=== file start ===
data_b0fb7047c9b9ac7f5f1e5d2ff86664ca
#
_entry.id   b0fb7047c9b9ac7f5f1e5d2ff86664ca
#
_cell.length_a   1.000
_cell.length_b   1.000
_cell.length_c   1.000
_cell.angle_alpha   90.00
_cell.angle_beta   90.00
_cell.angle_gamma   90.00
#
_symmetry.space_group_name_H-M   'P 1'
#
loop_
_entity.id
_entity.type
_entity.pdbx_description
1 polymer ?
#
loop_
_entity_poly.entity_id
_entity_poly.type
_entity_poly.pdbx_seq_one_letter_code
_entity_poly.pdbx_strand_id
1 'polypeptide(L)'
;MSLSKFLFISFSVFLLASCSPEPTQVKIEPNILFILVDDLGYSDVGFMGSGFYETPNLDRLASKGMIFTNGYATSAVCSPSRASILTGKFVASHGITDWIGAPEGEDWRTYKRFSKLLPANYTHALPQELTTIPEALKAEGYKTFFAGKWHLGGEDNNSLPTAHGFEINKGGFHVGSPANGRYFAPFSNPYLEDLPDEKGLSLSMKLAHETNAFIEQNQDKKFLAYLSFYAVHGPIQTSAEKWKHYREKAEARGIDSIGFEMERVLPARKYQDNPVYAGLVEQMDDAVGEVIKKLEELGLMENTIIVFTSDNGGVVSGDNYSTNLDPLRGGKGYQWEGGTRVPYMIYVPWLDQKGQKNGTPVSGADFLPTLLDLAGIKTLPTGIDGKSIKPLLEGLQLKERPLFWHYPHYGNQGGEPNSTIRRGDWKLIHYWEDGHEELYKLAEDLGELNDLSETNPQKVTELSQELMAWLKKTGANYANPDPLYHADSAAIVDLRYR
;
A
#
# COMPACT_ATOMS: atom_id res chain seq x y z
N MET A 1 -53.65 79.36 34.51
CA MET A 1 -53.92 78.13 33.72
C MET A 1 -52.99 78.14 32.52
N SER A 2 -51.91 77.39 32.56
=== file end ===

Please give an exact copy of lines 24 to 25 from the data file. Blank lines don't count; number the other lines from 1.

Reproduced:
_entity_poly.pdbx_strand_id
1 'polypeptide(L)'